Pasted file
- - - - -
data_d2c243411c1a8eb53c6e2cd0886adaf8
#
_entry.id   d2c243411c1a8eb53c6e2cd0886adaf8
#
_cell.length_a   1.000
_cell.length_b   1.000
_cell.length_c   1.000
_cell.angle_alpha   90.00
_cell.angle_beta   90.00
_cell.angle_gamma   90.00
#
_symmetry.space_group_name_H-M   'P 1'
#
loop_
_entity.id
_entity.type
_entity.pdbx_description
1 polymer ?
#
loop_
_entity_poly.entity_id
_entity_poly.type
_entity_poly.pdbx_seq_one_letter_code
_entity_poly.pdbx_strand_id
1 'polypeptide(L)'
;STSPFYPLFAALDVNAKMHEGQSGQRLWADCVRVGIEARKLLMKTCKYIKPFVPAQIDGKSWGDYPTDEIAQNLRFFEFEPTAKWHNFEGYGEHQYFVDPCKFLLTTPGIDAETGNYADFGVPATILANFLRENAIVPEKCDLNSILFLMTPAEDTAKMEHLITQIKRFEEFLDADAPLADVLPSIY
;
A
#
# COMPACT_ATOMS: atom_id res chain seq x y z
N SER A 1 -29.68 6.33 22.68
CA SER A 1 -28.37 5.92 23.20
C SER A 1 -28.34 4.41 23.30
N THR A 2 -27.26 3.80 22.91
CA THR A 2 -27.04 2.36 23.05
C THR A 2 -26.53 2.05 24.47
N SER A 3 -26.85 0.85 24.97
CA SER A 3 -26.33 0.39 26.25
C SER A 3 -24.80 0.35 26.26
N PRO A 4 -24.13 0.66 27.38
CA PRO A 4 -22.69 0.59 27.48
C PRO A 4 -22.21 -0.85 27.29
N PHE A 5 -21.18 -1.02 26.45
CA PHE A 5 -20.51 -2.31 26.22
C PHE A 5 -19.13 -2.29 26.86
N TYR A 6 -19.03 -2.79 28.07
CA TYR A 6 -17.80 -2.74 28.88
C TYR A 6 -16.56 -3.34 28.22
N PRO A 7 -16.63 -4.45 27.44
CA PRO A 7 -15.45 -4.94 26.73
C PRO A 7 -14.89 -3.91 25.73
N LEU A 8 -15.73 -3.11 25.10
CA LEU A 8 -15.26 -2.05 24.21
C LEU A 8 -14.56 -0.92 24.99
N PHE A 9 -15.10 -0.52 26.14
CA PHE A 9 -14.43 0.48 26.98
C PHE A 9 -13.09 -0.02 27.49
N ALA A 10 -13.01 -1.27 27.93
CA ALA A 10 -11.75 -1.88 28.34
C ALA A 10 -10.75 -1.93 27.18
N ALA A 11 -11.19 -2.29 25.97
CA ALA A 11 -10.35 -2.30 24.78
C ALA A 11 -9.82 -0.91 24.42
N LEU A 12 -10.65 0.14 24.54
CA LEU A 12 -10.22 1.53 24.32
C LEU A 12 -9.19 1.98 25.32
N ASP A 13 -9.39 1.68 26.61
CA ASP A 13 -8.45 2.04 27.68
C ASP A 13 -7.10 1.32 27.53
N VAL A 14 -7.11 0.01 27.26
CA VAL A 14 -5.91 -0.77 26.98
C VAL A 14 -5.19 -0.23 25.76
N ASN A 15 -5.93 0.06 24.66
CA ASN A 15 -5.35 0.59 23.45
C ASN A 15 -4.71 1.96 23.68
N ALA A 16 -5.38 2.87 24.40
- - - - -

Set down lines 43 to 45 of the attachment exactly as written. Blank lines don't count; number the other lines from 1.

N PHE A 5 -21.18 -1.02 26.45
CA PHE A 5 -20.51 -2.31 26.22
C PHE A 5 -19.13 -2.29 26.86